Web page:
Intravesical immunotherapy (BCG)
Immunotherapy is treatment that uses the body’s own natural defences (immune system) to fight disease. Bacillus Calmette-Guérin (BCG) is a vaccine that was originally used to prevent tuberculosis. It can also stimulate a person’s immune system to stop or delay bladder cancer coming back or becoming invasive.
Learn more about:
- How is BCG given?
- Ongoing BCG treatment
- Side effects of BCG
- BCG safety at home
- Podcast: What are immunotherapy and targeted therapy?
How is BCG given?
The combination of BCG and TURBT is the most effective treatment for high-risk non-muscle-invasive bladder cancer. BCG is given once a week for six weeks, starting 2–4 weeks after TURBT surgery. It is put directly into the bladder through a catheter. You may be asked to change position every 15 minutes so the vaccine washes over the entire bladder. This is usually done as a day procedure in hospital, and each treatment session takes up to two hours.
Your treatment team will tell you what safety measures to follow after you go home. This is because BCG is a vaccine that contains live bacteria, which can harm healthy people.
Let your doctor know of any other medicines or complementary therapies you are using, as they may interfere with how well the bladder cancer responds to BCG. For example, the drug warfarin (a blood thinner) is known to interact with BCG.
Ongoing BCG treatment
For most people with high-risk non-muscle invasive bladder cancer, the initial course of six BCG treatments is followed by what is known as maintenance BCG. Maintenance treatment with BCG reduces the risk of the disease coming back or spreading. Maintenance treatment can last for 1–3 years, but treatment sessions become much less frequent (e.g. one dose a month).
Treatment schedules can vary so ask your doctor for further details and see BCG safety at home.
Side effects of BCG
Common side effects of BCG include needing to urinate more often; burning or pain when urinating; blood in the urine; a mild fever; and tiredness. These side effects usually last a couple of days after each BCG treatment session.
Less often, the BCG may spread through the body and can affect any organ. If you develop flu-like symptoms, such as fever over 38°C that lasts longer than 72 hours, pain in your joints, a cough, a skin rash, tiredness, or yellow skin (jaundice), contact a nurse or doctor at your treatment centre immediately. A BCG infection can be treated with medicines.
Very rarely, BCG can cause infections in the lungs or other organs in the body months or years after treatment. If you are diagnosed with an infection in the future, it is important to tell the doctor that you had BCG treatment.
BCG safety at home
- For the first six hours after BCG treatment, sit down on the toilet when urinating to avoid splashing. When finished, pour 2 cups of household bleach (or a sachet of sodium hydrochlorite if provided by your treatment team) into the toilet bowl. Wait 15 minutes before flushing with the toilet lid closed.
- If any clothing is splashed with urine, wash separately in bleach and warm water.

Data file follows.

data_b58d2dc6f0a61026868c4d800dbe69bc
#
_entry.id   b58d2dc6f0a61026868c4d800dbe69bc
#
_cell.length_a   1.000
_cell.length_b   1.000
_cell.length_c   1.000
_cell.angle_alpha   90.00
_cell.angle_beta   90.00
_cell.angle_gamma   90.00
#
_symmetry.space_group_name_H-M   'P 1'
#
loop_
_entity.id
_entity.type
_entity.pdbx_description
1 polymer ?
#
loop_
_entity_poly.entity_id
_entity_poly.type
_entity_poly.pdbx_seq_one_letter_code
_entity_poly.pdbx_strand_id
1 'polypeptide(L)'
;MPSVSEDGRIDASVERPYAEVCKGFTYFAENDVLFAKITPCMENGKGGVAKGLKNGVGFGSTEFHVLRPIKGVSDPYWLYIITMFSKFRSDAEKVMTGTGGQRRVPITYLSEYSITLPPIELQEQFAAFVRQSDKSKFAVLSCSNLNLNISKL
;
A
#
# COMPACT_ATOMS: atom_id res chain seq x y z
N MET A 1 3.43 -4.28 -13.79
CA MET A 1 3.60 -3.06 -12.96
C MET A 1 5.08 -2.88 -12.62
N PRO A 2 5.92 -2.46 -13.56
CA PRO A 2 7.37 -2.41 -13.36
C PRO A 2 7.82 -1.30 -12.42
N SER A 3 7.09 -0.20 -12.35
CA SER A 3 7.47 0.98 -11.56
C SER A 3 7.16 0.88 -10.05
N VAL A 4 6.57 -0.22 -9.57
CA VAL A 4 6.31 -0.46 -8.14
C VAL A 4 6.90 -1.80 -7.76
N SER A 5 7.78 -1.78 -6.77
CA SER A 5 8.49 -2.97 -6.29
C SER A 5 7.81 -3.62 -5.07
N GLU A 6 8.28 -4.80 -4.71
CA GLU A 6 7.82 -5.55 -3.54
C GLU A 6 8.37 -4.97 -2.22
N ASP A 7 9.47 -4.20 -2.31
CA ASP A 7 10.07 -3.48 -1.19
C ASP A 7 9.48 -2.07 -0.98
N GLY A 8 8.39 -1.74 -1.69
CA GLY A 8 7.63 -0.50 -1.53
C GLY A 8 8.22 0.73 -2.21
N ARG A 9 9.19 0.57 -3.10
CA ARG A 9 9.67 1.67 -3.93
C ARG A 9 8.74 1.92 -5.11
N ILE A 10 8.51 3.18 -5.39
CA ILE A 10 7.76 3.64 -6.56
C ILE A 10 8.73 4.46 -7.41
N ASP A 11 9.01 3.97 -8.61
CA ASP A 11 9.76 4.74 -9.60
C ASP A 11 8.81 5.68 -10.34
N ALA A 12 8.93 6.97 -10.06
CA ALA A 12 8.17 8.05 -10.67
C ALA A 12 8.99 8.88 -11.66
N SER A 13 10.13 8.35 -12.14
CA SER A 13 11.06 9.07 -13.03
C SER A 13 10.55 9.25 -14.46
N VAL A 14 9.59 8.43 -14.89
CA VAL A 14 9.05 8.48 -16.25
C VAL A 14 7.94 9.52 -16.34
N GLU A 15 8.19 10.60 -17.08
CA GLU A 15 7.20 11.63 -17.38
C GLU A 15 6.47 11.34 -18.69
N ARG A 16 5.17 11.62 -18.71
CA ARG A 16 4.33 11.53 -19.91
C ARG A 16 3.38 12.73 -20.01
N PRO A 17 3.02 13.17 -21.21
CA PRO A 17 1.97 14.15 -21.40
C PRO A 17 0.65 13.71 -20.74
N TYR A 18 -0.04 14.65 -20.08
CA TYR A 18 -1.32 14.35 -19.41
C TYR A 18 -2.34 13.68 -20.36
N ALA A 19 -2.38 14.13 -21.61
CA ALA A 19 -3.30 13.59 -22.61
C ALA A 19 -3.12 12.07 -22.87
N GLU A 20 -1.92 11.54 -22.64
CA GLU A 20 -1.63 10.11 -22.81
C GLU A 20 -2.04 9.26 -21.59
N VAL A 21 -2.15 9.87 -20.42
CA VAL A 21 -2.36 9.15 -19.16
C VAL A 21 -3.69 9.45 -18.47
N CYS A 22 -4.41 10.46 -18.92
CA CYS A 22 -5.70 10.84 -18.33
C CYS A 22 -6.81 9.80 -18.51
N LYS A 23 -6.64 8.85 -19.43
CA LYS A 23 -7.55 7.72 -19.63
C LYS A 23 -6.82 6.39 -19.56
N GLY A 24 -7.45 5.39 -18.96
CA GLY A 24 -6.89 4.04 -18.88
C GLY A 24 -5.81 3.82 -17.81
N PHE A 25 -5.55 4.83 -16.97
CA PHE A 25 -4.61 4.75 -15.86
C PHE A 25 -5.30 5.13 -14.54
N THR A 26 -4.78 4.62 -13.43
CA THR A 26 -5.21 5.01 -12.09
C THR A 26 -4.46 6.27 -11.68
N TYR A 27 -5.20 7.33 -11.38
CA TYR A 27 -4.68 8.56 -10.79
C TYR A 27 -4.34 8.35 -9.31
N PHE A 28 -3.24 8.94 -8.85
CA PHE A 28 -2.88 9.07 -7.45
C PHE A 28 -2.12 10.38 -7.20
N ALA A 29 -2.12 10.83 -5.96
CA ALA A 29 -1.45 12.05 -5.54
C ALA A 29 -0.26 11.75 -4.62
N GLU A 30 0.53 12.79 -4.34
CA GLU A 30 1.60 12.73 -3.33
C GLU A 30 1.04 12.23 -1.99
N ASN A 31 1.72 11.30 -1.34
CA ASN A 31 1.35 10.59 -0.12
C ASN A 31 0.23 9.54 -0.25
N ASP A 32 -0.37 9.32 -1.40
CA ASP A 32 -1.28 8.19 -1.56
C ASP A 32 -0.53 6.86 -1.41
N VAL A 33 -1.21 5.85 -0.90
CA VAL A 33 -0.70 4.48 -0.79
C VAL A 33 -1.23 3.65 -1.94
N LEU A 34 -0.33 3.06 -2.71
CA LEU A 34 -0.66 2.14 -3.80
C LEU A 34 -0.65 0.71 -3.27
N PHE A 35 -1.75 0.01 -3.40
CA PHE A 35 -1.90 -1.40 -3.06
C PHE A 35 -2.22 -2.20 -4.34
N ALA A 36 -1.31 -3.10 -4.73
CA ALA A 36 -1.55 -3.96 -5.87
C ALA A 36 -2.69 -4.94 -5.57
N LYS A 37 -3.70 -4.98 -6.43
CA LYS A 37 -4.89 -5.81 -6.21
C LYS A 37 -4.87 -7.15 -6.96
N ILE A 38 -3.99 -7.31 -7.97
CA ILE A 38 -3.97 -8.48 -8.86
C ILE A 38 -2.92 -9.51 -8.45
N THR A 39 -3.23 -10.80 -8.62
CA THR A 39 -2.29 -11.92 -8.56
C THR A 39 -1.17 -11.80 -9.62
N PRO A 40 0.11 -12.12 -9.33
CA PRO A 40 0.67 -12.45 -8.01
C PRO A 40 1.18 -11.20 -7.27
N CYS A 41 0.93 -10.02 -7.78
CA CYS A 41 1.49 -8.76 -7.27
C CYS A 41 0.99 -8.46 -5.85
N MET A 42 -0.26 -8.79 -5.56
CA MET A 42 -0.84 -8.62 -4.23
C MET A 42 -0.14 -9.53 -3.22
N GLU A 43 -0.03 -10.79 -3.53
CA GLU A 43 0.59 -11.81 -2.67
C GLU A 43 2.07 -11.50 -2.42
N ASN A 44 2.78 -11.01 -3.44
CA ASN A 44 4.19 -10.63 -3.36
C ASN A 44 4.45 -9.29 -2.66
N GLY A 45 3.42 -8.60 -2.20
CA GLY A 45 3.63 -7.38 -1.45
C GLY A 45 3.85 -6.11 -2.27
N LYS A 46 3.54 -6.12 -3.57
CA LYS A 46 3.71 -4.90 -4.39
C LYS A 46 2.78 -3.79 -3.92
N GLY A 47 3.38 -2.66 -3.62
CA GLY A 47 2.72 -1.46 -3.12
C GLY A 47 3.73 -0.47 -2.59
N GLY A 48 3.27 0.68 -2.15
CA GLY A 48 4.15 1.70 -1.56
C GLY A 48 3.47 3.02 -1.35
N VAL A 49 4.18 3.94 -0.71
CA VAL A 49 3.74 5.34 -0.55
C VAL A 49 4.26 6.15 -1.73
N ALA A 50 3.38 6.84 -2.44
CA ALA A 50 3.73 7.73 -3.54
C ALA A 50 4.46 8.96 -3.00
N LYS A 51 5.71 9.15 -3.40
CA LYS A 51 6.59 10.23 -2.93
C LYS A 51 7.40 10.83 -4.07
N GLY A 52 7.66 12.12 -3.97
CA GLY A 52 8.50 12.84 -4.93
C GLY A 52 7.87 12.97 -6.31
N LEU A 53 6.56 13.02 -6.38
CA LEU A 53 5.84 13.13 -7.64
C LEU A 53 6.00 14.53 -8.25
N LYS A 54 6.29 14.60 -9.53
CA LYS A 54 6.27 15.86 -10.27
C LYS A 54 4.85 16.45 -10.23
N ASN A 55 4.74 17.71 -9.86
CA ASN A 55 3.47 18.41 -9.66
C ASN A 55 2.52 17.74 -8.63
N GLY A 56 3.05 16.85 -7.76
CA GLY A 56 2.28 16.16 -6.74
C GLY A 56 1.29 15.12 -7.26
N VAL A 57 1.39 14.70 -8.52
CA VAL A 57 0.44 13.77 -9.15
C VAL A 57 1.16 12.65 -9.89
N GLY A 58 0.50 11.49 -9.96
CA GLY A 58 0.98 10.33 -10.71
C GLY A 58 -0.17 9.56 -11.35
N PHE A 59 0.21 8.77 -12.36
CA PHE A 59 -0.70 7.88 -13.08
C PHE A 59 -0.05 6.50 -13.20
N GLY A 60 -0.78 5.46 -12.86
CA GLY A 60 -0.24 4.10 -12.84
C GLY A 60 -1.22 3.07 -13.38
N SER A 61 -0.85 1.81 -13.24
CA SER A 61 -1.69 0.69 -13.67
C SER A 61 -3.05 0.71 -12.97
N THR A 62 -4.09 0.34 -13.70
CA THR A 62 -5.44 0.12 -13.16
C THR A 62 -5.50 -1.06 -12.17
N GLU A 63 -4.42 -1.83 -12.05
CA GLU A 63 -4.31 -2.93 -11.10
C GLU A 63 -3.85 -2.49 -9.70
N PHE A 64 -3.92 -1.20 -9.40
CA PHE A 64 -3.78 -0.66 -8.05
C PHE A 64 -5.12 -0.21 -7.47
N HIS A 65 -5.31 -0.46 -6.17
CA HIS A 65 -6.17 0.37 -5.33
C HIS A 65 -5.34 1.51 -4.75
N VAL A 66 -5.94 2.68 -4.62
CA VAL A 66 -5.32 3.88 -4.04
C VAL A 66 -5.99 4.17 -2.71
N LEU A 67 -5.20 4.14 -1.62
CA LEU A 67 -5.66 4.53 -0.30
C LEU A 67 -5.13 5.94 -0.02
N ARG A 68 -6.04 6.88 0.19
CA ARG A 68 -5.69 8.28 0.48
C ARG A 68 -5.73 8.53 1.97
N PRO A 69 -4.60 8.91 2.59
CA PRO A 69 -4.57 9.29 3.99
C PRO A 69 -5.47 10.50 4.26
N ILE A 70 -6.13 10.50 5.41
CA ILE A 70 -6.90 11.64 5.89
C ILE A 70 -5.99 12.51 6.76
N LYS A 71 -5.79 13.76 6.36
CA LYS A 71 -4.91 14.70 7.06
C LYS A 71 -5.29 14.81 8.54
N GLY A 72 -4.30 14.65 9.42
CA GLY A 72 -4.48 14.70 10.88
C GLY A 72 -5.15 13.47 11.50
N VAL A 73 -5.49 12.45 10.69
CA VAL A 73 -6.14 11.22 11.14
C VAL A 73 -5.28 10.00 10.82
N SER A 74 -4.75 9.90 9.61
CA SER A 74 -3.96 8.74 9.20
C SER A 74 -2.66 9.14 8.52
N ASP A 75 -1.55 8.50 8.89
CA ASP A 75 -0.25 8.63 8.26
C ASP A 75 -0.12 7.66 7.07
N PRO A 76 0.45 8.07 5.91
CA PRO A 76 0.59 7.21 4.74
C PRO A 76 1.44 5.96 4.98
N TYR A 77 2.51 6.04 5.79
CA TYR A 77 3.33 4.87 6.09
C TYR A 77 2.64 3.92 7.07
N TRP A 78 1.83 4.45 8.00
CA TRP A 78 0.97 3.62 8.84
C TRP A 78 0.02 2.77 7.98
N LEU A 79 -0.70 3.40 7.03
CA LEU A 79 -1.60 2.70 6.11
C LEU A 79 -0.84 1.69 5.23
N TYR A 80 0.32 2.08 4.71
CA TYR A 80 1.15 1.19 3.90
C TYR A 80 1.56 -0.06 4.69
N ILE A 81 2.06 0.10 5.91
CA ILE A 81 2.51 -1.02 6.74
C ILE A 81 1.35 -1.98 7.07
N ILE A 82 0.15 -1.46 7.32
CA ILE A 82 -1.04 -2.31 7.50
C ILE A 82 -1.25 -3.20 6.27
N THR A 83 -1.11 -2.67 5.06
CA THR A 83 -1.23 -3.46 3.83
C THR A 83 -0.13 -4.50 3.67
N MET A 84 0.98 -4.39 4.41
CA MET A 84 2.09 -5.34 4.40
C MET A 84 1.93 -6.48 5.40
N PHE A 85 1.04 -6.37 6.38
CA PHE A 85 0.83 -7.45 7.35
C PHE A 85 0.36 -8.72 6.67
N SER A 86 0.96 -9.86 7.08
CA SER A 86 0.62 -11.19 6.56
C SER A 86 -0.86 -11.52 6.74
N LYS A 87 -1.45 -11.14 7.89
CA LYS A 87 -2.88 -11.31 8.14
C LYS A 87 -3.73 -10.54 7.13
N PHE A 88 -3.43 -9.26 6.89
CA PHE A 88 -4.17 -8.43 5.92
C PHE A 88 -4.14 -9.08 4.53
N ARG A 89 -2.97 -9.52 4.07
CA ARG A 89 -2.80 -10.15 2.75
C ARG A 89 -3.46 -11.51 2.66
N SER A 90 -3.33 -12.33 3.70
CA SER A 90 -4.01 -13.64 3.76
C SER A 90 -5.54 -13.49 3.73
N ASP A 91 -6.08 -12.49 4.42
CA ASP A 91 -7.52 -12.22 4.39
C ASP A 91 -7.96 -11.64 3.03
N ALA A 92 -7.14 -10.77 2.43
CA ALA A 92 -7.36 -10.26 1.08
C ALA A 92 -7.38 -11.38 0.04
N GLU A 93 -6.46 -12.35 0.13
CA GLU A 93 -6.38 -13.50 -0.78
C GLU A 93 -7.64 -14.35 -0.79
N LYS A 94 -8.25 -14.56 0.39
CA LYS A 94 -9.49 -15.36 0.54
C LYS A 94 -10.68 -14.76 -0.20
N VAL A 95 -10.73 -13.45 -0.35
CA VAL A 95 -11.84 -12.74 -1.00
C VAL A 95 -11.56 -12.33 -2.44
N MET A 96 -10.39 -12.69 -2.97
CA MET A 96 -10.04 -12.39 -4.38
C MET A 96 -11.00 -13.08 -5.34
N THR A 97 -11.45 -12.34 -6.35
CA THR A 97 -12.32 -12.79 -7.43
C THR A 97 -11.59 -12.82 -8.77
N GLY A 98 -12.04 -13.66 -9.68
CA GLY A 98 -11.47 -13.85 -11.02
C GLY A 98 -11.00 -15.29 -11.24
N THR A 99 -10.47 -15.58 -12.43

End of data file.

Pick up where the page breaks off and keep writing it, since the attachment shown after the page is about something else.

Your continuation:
- If you use incontinence pads, for a few days after treatment take care when disposing of them. Pour bleach on the used pad, allow it to soak in, then place the pad in a plastic bag. Tie up the bag and put it in your rubbish bin. You may also be able to take the sealed bag back to the hospital or treatment centre for disposal in a biohazard bin.
- For a few days after each treatment, wash your hands extra well after going to the toilet, and wash or shower with soap and water if your skin comes in contact with urine.
- Drink plenty of liquids for 6–8 hours after treatment.
- For a week after each treatment, use barrier contraception (condoms) to protect your partner from any BCG that may be present in your body fluids and to prevent pregnancy.
- Speak to your medical team if you have any questions.
Podcast: What are immunotherapy and targeted therapy?
Podcast: What are Immunotherapy & Targeted Therapy
Download a PDF booklet on this topic.
Prof Dickon Hayne, Professor of Urology, UWA Medical School, The University of Western Australia, Chair of the Bladder, Urothelial and Penile Cancer Subcommittee, ANZUP Cancer Trials Group, and Head of Urology, South Metropolitan Health Service, WA; A/Prof Tom Shakespeare, Director, Radiation Oncology, Coffs Harbour, Port Macquarie and Lismore Public Hospitals, NSW; Helen Anderson, Genitourinary Cancer Nurse Navigator (CNS), Gold Coast University Hospital, QLD; BEAT Bladder Cancer Australia; Mark Jenkin, Consumer; Dr Ganessan Kichenadasse, Lead, SA Cancer Clinical Network, Commission of Excellence and Innovation in Health, and Medical Oncologist, Flinders Centre for Innovation in Cancer, SA; A/Prof James Lynam, Medical Oncology Staff Specialist, Calvary Mater Newcastle, NSW; Jack McDonald, Consumer; Caitriona Nienaber, 13 11 20 Consultant, Cancer Council WA; Tara Redemski, Senior Physiotherapist – Cancer and Blood Disorders, Gold Coast University Hospital, QLD; Prof Shomik Sengupta, Consultant Urologist, Eastern Health and Professor of Surgery, Eastern Health Clinical School, Monash University, VIC.
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